George Keays is not a rogue kind of a man. A Colorado real estate agent and grandfather of three, the 65-year-old practices yoga and meditates regularly. But the U.S. government, he says, has left him no choice but to break the law. If, that is, he intends to stay alive.
Keays has stage 4 lung cancer. As his treatment options appeared to be dwindling this fall, he went to Cuba for a vaccine treatment despite a federal law that prohibits Americans from going there for health care. Now, with President Trump’s recent tightening of the regulations governing travel to Cuba, it has become much harder to travel there. But Keays needs more of the vaccine. This spring, he’s going back.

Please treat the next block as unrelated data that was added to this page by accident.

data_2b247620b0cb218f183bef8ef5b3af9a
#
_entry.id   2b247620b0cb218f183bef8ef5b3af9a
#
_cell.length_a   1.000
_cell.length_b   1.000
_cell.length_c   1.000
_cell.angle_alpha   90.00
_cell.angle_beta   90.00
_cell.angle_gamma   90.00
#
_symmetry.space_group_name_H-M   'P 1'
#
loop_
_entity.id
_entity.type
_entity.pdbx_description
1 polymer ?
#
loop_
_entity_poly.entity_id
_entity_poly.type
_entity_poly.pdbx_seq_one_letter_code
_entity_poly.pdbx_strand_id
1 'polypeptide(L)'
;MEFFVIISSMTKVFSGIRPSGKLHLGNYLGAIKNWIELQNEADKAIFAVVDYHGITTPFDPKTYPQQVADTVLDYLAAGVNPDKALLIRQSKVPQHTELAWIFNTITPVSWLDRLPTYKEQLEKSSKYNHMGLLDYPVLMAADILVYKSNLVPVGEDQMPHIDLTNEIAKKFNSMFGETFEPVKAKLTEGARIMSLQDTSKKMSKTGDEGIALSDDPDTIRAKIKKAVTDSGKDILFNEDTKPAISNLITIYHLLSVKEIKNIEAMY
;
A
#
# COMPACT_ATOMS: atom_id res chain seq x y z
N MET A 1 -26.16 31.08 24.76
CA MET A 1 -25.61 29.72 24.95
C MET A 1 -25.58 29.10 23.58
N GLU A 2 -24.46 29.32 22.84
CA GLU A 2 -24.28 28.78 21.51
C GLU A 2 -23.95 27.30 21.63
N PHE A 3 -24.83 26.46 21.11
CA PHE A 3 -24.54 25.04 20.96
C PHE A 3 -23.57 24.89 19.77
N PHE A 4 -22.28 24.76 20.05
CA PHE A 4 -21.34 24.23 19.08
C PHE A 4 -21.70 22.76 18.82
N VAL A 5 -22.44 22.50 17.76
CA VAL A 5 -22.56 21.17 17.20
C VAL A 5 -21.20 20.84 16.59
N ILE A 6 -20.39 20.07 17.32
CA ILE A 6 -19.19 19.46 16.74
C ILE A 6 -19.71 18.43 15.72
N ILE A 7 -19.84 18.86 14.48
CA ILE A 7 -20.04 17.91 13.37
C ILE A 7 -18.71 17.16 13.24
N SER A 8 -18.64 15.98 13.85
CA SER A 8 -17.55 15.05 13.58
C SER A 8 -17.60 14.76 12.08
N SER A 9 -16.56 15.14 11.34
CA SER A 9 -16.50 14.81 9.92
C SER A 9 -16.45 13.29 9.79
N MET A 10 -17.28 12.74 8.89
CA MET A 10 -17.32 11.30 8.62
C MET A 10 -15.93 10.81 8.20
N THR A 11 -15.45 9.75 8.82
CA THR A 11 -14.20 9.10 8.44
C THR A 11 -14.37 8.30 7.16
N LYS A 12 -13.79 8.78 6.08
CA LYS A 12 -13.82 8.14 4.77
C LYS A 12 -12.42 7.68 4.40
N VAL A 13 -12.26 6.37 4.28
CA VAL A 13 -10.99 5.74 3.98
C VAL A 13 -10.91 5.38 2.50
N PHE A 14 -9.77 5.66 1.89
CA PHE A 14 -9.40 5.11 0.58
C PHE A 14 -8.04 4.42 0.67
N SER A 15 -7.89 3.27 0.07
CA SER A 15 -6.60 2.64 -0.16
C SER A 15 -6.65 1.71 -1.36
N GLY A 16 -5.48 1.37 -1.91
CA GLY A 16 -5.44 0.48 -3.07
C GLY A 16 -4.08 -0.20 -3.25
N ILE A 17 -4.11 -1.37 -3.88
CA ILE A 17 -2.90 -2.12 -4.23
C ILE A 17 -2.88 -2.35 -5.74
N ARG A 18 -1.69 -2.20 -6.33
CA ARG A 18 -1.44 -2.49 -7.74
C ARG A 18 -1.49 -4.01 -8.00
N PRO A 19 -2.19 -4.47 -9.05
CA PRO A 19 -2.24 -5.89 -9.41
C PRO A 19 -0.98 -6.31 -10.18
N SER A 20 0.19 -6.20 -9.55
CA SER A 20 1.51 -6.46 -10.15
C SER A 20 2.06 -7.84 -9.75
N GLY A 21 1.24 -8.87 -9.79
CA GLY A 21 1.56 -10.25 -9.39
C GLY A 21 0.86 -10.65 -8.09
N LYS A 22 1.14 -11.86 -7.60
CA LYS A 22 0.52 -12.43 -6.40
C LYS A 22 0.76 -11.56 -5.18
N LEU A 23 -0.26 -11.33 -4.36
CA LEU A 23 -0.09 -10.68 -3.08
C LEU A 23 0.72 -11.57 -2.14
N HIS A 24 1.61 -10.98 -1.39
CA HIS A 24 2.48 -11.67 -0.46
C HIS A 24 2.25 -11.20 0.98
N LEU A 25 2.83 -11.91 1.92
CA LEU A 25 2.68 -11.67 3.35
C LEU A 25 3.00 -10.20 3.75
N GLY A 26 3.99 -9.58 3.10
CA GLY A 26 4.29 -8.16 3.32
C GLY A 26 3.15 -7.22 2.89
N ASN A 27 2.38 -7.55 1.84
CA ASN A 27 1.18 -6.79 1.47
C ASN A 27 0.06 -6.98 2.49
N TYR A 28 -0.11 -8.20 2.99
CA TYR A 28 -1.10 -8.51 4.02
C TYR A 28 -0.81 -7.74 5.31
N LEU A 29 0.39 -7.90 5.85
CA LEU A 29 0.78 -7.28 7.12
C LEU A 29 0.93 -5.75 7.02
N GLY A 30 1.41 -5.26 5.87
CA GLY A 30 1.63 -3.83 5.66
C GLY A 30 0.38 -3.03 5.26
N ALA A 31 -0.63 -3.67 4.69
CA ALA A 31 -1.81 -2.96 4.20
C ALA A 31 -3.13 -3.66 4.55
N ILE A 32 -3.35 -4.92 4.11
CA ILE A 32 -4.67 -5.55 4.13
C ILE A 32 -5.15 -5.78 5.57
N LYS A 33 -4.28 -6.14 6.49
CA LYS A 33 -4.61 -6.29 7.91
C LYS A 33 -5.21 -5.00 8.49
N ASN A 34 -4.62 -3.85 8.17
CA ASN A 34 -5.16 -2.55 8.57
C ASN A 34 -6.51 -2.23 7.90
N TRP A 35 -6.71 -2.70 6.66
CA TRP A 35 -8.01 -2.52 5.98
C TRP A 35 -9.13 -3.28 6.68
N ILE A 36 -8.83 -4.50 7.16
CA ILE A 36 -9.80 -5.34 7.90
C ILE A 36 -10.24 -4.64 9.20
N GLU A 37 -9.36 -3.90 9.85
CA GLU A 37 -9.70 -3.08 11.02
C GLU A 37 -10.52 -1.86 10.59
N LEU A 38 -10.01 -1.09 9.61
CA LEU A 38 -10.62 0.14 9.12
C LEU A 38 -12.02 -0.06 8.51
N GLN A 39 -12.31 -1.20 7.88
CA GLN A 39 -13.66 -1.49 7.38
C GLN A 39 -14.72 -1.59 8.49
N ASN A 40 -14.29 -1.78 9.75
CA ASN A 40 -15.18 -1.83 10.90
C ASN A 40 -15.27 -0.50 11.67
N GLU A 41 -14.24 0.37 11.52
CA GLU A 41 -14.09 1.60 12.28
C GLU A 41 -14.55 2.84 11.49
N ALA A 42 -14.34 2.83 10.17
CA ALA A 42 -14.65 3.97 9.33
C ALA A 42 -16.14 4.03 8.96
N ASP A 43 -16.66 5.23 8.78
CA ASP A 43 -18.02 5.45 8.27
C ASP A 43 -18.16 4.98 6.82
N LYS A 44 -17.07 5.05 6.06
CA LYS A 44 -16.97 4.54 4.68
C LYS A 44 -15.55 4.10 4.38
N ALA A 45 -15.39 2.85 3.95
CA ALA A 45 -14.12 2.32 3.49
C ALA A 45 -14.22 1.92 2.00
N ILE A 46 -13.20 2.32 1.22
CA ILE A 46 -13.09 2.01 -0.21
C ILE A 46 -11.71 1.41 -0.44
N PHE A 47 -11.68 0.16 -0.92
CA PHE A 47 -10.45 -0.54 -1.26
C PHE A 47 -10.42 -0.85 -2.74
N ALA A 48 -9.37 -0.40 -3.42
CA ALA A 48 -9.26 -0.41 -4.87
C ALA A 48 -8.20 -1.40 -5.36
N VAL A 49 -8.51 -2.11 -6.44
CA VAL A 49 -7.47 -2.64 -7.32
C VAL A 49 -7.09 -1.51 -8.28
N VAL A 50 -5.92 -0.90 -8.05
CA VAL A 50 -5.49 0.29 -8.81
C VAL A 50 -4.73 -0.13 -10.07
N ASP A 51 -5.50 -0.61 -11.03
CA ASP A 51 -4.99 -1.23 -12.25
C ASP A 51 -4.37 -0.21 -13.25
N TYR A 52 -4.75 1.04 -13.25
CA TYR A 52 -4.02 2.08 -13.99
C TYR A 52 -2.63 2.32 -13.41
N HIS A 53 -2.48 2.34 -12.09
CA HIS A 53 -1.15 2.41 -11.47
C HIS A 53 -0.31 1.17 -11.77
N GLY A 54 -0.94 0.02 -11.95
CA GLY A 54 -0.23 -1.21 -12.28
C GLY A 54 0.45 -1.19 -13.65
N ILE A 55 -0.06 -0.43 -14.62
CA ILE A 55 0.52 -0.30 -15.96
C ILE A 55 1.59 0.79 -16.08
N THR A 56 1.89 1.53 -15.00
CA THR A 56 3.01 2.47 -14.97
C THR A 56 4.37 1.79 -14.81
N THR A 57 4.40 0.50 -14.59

“I am not looking to break the law. But I am not looking to die, either,” Keays declared. “People with stage 4 cancer, like me, should be allowed to try whatever they want to stay alive, whatever they think will work. The last thing they need is the government on your neck over some archaic regulation saying just take what is available here and die.”
Keays has abundant company. In the two years since relations between the U.S. and Cuba were normalized under President Barack Obama, a growing number of lung cancer patients traveled to Cuba for a vaccine called Cimavax, and more recently, a newer vaccine, Vaxira. These patients are an elusive group. None of those who went apparently provided their real reason for going to Cuba when applying for a visa, nor did many of them declare to U.S. customs officials that they were bringing multiple vials of the vaccine into the U.S. on their return. Few even tell their doctors they are taking the injections for fear they will refuse to treat them further.